Eastman Egg Company Sponsors Nutritional Lessons for Elementary School Students

“We all kind of have a shared passion for nutrition and education and making sure that’s accessible to as many people as possible.”

By Kaitlyn Akin

The Chicago-based Eastman Egg Company has recently begun a program in which it uses its food truck during the off-season to deliver free snacks and nutrition lessons to Chicago elementary schoolers. It recently completed a 12-session program at Ray Elementary School on 57th Street and Kimbark Avenue.

“We wanted to do something with the food truck that was more meaningful and kind of develop a more philanthropic branch of the company,” fourth-year student and Eastman Chief of Staff Laurel Freidenberg said.

The truck comes to the elementary schools at 9 a.m. and kids line up to receive their snack: scrambled eggs with bell peppers, spinach, and a salsa verde.

“From the kids it’s been mixed, as you’d expect, on the food side,” Freidenberg said. “The coolest part has been hearing kids say that they hate red peppers or they hate spinach and then getting them to try it, and they eat the whole thing.”

After the snack, the students listen to a 15-minute presentation on nutrition tailored to their grade level. The younger children get a lesson on trying new things and the different food groups, while the older grades hear about seasonal eating and sustainability. After the lecture, the students have the chance to do nutrition-related activities and games with volunteers, and they receive recipes to take home and try with their families.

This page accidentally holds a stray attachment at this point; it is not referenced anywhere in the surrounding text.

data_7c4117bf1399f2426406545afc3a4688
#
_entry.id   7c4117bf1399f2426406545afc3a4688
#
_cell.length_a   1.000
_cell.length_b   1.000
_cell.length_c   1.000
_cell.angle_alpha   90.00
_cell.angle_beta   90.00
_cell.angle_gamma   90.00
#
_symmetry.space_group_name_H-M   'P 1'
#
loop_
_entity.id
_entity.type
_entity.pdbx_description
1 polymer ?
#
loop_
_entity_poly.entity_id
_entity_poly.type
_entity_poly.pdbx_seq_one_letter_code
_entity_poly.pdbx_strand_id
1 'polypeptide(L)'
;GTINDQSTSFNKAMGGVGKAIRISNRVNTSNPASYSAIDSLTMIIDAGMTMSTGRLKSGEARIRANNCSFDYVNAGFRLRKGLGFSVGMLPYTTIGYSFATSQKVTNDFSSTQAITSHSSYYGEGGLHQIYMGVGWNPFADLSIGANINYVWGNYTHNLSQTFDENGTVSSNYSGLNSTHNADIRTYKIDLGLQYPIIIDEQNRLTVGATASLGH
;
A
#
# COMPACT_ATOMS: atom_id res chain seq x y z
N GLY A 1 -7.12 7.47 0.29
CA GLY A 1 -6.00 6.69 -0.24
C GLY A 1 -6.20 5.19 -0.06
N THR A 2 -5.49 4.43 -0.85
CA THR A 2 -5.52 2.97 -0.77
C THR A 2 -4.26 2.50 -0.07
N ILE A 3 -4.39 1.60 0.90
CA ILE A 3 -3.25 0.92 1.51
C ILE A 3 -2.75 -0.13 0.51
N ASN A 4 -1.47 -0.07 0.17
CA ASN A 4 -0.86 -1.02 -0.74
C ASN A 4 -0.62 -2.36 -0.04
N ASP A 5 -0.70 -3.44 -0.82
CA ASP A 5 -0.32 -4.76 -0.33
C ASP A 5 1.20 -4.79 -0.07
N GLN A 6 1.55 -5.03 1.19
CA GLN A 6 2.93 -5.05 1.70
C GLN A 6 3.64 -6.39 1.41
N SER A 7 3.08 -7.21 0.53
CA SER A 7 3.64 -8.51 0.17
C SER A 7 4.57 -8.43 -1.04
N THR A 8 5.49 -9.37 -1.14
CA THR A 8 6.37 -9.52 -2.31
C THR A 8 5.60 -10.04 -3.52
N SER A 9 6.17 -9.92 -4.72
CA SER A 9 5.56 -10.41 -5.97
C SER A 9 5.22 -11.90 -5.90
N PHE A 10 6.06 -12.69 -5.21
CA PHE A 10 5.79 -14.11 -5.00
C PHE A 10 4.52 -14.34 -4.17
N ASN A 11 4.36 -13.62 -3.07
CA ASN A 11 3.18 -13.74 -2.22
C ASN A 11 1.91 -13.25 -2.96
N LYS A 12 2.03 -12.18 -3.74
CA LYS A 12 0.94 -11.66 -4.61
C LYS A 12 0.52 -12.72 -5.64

The Eastman Egg Company first developed the idea for the program when someone in a forum asked what the company did for the community. It decided that the food truck, which is normally used sparsely in the winter, would be an excellent vehicle for education and outreach.

“We all kind of have a shared passion for nutrition and education and making sure that’s accessible to as many people as possible,” Freidenberg said.

Providing food to public school students is a delicate situation when it comes to navigating regulations. The food truck cannot serve food at the same time as the cafeteria does, and the eggs have to be within a certain portion size so they qualify as a snack rather than a meal.

“Any food that you could possibly serve a kid is restricted in some way,” Freidenberg said.

The program has been a success so far, and Eastman is looking to bring the program to more elementary schools in the area. It has been tentatively discussing involvement with Burke Elementary School on the west side of Washington Park. It is also interested in working with medical centers to present a more medically detailed view of nutrition and implementing a work-study program of sorts for students interested in learning about cooking.